1. Family: Caprifoliaceae Juss.
    1. Genus: Abelia R.Br.
      1. Abelia parvifolia Hemsl.

        The generic name, Abelia, commemorates Dr Clarke Abel, a botanist and surgeon who visited China in 1816-1817 as Chief Medical Officer (on the recommendation of Sir Joseph Banks) and Naturalist to the Embassy. However, Abelia parvifolia was not grown in western gardens until almost a century later. As A. schumannii in Plantae Wilsonae, it was one of the many plants collected by Ernest Wilson (also known as ‘Chinese’ Wilson) on expeditions in 1907, 1908 and 1910, and sent back to the Arnold Arboretum in the USA. Abelia schumannii is now considered to be a synonym of A. parvifolia, which is a variable species.

    [KSP]

    Kew Species Profiles

    General Description
    Schumann abelia is an elegant shrub with arching stems, which bear clusters of attractive, lilac-pink flowers throughout the summer.

    The generic name, Abelia, commemorates Dr Clarke Abel, a botanist and surgeon who visited China in 1816-1817 as Chief Medical Officer (on the recommendation of Sir Joseph Banks) and Naturalist to the Embassy. However, Abelia parvifolia was not grown in western gardens until almost a century later. As A. schumannii in Plantae Wilsonae, it was one of the many plants collected by Ernest Wilson (also known as ‘Chinese’ Wilson) on expeditions in 1907, 1908 and 1910, and sent back to the Arnold Arboretum in the USA. Abelia schumannii is now considered to be a synonym of A. parvifolia, which is a variable species.

    Species Profile

    Geography and distribution

    Native to central China (west Sichuan Province), where it occurs at 1,200–3,600 m above sea level.

    Description

    A deciduous shrub up to around 2 m tall, with slender, arching branches. The young twigs are purple and covered with downy hairs. The leaves are green, ovate, rounded at the tip and up to about 3 cm long by about 1 cm wide. The funnel-shaped flowers are rose-pink with orange markings and up to about 1.5 cm long, and bloom from May to August.

    Illustration from Curtis's Botanical Magazine

    This hand-coloured lithograph of Abelia parvifolia was painted from a plant 'presented to the Kew collection by Sir John Ross of Bladensburg, in 1915' ( Curtis’s Botanical Magazine).

    Curtis's Botanical Magazine (Editor: Martyn Rix) provides an international forum of particular interest to botanists and horticulturists, plant ecologists and those with a special interest in botanical illustration.

    Now well over two hundred years old, the Magazine is the longest running botanical periodical featuring colour illustrations of plants. Each four-part volume contains 24 plant portraits reproduced from watercolour originals by leading international botanical artists. Detailed but accessible articles combine horticultural and botanical information, history, conservation and economic uses of the plants described.

    Find out more about Curtis's Botanical Magazine

    Uses

    Abelia parvifolia is cultivated as an ornamental. It has received an Award of Garden Merit from the Royal Horticultural Society (under the synonym Abelia schumannii).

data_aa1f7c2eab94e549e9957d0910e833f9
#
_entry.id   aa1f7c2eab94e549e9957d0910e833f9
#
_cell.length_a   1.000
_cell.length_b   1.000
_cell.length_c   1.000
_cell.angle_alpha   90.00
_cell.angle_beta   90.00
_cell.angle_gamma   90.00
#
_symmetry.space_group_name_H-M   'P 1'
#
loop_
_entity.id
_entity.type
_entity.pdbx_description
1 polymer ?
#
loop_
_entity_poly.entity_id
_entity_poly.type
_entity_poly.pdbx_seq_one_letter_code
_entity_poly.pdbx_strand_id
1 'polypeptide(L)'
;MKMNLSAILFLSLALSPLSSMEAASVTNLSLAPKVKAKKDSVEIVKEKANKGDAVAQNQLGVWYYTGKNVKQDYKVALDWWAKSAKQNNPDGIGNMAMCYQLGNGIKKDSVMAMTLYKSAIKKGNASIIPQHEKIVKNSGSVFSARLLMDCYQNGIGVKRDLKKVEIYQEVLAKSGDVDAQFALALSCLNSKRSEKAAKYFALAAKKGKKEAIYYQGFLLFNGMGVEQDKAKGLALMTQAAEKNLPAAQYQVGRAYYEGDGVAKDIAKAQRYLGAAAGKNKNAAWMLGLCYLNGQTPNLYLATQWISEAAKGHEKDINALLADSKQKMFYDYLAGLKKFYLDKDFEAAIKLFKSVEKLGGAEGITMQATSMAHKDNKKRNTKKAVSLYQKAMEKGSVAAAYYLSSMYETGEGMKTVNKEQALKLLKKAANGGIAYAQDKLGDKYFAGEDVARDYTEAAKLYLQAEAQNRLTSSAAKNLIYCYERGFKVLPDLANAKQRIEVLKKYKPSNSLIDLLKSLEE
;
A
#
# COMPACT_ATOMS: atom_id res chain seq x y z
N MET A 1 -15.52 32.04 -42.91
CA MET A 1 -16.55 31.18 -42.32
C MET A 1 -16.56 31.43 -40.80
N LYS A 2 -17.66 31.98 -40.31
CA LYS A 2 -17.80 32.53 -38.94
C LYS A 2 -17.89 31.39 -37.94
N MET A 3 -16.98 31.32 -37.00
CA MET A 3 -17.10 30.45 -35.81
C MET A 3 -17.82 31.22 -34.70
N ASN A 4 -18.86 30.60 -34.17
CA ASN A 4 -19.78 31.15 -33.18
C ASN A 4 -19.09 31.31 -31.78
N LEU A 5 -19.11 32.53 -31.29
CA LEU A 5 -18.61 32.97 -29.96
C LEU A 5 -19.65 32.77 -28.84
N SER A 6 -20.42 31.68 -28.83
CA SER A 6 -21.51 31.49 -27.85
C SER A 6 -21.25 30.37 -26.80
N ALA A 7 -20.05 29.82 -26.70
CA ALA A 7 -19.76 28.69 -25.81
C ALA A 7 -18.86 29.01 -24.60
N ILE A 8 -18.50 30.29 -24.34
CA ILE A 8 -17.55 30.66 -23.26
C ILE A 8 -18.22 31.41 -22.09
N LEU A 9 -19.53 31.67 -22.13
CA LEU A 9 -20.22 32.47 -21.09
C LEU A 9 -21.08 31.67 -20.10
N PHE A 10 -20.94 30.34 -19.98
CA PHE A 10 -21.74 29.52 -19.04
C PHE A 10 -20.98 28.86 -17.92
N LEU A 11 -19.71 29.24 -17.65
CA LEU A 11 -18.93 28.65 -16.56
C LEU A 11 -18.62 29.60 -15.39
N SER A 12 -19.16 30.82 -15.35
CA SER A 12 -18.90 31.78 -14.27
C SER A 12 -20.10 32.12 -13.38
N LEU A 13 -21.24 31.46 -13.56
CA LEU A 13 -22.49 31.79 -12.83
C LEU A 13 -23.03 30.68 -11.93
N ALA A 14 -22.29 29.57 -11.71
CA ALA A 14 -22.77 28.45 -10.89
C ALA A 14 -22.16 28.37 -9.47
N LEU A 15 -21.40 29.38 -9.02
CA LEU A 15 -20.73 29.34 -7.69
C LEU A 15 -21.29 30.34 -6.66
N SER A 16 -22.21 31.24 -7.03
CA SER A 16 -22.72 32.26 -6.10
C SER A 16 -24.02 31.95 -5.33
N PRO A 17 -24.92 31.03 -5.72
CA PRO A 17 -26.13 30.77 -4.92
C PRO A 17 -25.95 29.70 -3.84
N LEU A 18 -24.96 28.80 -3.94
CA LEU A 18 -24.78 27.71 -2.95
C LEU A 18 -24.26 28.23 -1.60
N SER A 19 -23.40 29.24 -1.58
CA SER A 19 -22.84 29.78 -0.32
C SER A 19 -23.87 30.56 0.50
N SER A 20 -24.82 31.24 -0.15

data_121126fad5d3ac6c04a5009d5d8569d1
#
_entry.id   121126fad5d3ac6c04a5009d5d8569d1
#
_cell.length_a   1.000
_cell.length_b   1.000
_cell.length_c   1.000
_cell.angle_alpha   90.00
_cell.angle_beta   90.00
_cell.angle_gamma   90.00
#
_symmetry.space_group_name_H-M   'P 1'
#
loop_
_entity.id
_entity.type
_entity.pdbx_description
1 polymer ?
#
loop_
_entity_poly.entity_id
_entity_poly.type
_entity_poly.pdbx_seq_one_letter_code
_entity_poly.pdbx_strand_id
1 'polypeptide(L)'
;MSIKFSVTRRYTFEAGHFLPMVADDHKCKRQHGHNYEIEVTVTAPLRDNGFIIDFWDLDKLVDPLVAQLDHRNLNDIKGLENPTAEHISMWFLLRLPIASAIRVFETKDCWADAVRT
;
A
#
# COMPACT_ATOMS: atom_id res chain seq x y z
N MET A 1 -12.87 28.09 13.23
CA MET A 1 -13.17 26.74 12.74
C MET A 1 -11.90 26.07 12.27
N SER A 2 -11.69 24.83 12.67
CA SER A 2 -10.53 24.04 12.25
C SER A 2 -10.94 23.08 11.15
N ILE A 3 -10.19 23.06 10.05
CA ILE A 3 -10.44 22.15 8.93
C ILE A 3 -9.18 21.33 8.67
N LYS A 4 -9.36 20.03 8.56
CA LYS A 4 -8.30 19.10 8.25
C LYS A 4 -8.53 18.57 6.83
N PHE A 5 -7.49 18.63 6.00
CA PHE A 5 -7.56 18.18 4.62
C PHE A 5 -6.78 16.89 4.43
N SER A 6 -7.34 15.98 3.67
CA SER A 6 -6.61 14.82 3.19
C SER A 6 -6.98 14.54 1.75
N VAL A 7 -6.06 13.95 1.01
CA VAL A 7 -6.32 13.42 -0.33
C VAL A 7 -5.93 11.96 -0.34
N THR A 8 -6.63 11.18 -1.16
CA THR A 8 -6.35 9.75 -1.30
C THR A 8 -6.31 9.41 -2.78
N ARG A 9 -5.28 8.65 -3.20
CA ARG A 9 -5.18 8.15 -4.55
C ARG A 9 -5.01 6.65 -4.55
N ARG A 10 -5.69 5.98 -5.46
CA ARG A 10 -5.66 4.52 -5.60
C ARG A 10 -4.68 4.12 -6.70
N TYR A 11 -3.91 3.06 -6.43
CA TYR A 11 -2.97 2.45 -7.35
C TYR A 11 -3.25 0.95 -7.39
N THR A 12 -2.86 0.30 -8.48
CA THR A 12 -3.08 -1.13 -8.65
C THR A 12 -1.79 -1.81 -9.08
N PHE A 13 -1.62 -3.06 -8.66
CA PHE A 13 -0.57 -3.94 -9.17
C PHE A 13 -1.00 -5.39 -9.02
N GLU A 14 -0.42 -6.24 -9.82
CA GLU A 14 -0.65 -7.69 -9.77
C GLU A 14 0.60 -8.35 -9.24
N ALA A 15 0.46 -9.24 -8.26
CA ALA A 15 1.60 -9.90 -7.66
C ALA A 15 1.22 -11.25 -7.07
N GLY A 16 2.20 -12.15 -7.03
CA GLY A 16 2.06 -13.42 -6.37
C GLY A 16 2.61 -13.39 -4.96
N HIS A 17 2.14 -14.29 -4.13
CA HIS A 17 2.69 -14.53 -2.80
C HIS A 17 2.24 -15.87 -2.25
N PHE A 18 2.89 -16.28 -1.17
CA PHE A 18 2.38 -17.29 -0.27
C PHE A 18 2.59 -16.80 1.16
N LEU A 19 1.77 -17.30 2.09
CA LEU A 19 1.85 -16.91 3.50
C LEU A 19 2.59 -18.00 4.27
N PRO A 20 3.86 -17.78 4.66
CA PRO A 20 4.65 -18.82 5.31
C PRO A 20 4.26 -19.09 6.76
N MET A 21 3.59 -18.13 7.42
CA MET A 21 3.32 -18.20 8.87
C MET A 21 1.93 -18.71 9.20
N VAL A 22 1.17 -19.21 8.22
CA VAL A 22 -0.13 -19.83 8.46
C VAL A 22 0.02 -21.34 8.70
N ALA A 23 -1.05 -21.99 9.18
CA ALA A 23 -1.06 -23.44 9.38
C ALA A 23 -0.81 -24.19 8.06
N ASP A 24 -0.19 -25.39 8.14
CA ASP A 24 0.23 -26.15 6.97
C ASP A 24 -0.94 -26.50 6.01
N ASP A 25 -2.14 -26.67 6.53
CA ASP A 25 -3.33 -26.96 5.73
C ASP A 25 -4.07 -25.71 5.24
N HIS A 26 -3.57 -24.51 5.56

Cultivation

    Abelia parvifolia performs best in full sun, in moist but well-drained soil. It can be propagated by cuttings.

    This species at Kew

    Abelia parvifolia (currently labelled Abelia schumannii) is grown to the south of the Stable Yard at Kew.

    Alcohol-preserved and pressed and dried specimens of other species of Abeliaare held in Kew’s Herbarium, where they are available to researchers by appointment. The details of some of these can be seen online in the Herbarium Catalogue.

    Distribution
    China
    Ecology
    Thickets, dry valleys and by rivers.
    Conservation
    Not known to be threatened.
    Hazards

    None known.

    Images

    Common Names

    English
    Schumann abelia

    Abelia parvifolia Hemsl. appears in other Kew resources:

    First published in J. Linn. Soc., Bot. 23: 358 (1888)

    Accepted in:

    • [5] Govaerts, R. (1995) World Checklist of Seed Plants 1(1, 2): 1-483, 529. MIM, Deurne.

    Literature

    • [1] The Plant List (2010). Abelia parvifolia.
    • [2] Phillips, R. & Rix, M. (2002). The Botanical Garden, Volume 1: Trees & Shrubs. Macmillan Press, London.
    • [3] Barnes, P.G. (2001). Looking at abelias. The New Plantsman 8: 78–92.
    • [4] Barnes, P.G. (2000). Abelia. In: The European Garden Flora, Volume 6, ed. J. Cullen et al. Cambridge University Press, Cambridge.

    Sources

    International Plant Names Index
    The International Plant Names Index (2016). Published on the Internet http://www.ipni.org
    [A] © Copyright 2016 International Plant Names Index. https://creativecommons.org/licenses/by/3.0

    Kew Species Profiles
    Kew Species Profiles
    [B] http://creativecommons.org/licenses/by-nc-sa/3.0
    [C]

    World Checklist of Selected Plant Families
    World Checklist of Selected Plant Families(2016). Published on the Internet http://apps.kew.org/wcsp/
    [D] See http://kew.org/about-kew/website-information/legal-notices/index.htm You may use data on these Terms and Conditions and on further condition that: The data is not used for commercial purposes; You may copy and retain data solely for scholarly, educational or research purposes; You may not publish our data, except for small extracts provided for illustrative purposes and duly acknowledged; You acknowledge the source of the data by the words "With the permission of the Trustees of the Royal Botanic Gardens, Kew" in a position which is reasonably prominent in view of your use of the data; Any other use of data or any other content from this website may only be made with our prior written agreement. http://creativecommons.org/licenses/by-nc-sa/3.0
    [E] © Copyright 2016 International Plant Names Index and World Checkist of Selected Plant Families. https://creativecommons.org/licenses/by/3.0